The green river isn’t widely known, but it tracks a large course through the southwest of the US, from its headwaters here in the Wind Rivers, through the empty sage of Southern Wyoming, and finally meandering ever more slowly into Utah before dumping into the Colorado river just outside of Moab. Having filled cars with petrol in both Green Rivers (there are two towns called Green River – one in Utah and one in Wyoming), I never imagined its origins to be so grand. With squaretop peak in the background, and nestled on the pacific side of the continental divide, it could hardly be more majestic. I’m going to state right here that I will one day look down Green River lake from the top of that peak.

Twin Lakes, Wind River range, Wyoming

When you study a  map of the wind rivers, the hike to these lakes looks like a literal walk in the park. So small in fact that you’d hardly consider it a worthy conquest. But on closer analysis, the scale of these peaks becomes clear, and suddenly you realise the quarter of an inch of dotted ink on paper actually equals a solid 14 mile round trip with almost 3,000 of vertical gain. Creeks to be crossed, steeps to scramble up, and multiple downed trees to overcome lead up and over a ridge into a bowl that feels untouched. Encountering no people in either direction made this hike that little bit more special. The small barely submerged walkway between the two lakes is another quirk of geology; it takes a good moment of contemplation to work out in which direction the water is flowing.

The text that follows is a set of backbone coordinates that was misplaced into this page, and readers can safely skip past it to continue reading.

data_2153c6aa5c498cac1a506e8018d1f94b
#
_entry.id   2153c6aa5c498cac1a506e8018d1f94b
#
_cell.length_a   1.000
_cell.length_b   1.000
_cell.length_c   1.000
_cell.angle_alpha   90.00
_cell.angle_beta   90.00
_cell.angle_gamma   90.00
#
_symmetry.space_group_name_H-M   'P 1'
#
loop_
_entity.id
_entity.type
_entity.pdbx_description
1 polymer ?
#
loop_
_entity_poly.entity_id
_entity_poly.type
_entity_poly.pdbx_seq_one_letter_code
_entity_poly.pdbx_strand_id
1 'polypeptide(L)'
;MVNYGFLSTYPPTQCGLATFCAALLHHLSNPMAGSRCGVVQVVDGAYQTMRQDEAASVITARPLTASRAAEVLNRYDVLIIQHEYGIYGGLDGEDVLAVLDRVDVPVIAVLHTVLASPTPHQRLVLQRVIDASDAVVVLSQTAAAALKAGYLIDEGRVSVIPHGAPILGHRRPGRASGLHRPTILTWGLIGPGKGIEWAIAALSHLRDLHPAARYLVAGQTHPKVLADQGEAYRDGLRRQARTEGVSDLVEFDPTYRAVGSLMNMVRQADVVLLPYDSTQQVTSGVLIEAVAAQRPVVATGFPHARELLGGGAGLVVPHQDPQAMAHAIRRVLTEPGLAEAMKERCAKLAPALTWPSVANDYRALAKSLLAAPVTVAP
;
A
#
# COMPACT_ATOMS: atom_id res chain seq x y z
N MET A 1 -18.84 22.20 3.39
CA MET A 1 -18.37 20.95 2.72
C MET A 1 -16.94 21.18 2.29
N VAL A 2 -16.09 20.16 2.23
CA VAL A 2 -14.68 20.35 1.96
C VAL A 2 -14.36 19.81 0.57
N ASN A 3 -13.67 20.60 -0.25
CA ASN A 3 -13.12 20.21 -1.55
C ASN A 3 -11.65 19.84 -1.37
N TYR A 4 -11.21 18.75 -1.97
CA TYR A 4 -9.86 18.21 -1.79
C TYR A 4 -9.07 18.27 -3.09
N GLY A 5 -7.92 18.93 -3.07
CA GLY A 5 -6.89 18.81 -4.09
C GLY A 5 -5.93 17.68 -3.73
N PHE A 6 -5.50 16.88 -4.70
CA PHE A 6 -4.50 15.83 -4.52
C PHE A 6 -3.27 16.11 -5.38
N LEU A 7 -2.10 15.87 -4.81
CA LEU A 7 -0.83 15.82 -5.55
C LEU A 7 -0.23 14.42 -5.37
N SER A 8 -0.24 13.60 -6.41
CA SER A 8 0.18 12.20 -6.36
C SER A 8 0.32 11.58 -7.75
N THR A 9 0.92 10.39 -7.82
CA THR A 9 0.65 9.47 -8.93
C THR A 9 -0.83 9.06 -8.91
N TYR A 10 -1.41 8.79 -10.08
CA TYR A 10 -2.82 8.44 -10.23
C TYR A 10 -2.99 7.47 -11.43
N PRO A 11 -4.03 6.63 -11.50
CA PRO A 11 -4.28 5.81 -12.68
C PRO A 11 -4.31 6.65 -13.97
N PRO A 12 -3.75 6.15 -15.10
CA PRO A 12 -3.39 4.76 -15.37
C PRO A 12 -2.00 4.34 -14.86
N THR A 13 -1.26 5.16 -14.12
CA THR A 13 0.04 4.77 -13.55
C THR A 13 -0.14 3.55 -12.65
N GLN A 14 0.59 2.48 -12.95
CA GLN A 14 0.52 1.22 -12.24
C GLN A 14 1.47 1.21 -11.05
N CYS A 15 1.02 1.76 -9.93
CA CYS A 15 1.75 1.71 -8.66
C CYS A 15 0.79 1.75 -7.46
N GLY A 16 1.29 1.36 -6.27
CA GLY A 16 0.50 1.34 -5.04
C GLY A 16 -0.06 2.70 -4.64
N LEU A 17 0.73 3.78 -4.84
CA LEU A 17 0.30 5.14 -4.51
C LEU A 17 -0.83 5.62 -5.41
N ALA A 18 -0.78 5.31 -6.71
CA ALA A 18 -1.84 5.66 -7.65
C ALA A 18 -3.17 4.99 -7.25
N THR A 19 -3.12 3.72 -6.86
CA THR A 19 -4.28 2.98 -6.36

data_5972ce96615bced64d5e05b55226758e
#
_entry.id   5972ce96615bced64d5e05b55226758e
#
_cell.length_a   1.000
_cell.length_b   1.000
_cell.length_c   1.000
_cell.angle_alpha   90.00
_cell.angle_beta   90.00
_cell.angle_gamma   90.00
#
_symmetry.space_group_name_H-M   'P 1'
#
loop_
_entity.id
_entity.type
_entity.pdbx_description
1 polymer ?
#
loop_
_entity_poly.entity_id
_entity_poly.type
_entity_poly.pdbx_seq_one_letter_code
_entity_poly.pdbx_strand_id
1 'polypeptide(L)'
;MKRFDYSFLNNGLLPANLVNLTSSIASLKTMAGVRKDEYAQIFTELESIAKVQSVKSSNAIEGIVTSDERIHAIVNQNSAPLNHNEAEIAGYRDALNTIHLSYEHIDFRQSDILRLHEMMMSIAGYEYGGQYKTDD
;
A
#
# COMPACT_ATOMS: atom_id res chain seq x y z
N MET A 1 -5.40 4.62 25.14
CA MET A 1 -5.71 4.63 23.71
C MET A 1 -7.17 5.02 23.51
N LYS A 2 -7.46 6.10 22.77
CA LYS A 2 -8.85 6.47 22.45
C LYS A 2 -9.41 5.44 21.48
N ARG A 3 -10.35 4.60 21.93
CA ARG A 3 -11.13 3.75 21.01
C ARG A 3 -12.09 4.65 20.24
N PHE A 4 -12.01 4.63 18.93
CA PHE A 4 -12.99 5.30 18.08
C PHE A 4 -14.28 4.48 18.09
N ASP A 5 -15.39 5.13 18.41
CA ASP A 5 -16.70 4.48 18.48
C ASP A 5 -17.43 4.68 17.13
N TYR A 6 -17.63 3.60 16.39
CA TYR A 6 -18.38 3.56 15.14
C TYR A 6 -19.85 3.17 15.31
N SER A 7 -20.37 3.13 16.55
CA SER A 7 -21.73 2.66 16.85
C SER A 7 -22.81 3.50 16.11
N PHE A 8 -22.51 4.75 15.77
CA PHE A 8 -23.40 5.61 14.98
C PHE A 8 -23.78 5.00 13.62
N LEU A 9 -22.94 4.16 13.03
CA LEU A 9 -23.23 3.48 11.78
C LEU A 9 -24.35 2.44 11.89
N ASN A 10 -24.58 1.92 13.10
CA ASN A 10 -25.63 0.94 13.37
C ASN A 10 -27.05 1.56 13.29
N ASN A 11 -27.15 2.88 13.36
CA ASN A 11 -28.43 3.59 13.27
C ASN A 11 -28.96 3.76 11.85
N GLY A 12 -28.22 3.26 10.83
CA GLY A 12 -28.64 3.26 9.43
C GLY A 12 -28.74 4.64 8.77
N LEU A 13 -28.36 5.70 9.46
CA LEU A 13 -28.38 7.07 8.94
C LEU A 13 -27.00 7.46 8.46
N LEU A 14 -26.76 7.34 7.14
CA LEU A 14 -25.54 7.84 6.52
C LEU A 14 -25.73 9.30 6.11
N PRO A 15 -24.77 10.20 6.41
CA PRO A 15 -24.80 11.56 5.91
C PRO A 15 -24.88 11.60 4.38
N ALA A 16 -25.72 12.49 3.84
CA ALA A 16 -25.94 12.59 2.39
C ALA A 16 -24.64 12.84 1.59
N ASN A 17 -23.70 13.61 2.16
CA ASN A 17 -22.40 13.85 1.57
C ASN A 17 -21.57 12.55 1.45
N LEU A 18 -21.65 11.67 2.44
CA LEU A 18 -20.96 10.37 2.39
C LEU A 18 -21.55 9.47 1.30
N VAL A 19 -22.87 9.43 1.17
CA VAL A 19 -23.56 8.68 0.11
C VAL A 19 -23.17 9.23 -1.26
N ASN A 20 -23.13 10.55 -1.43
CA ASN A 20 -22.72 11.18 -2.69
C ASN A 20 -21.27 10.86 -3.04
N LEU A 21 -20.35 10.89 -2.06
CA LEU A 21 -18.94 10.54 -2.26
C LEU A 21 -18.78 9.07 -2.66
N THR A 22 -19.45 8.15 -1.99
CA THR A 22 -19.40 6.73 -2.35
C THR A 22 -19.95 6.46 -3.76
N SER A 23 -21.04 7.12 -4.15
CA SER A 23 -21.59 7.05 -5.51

Jackson lake, Teton National Park, Wyoming.

The king of all lakes, its majesty almost unconquerable. Sitting at it’s eastern shore and listening to the gentle lapping of water is exactly the place I would like to spend every 7pm. The colours begin to form over the highest peaks in the Tetons, and as the clouds dance above, the water is saturated with its changing  hue. Swimming in the lake makes you feel like the smallest thing alive; I like it.

Taggart Lake, Teton National Park, Wyoming.

This is a little lake by Teton standards. On the map it hardly looks worth visiting, but a dawn-stroll around its shore provides the best view of Grand Teton that I have ever seen. Eagles nosey enough to make a second, and third, bypass over your head just adds to the feeling of being out there.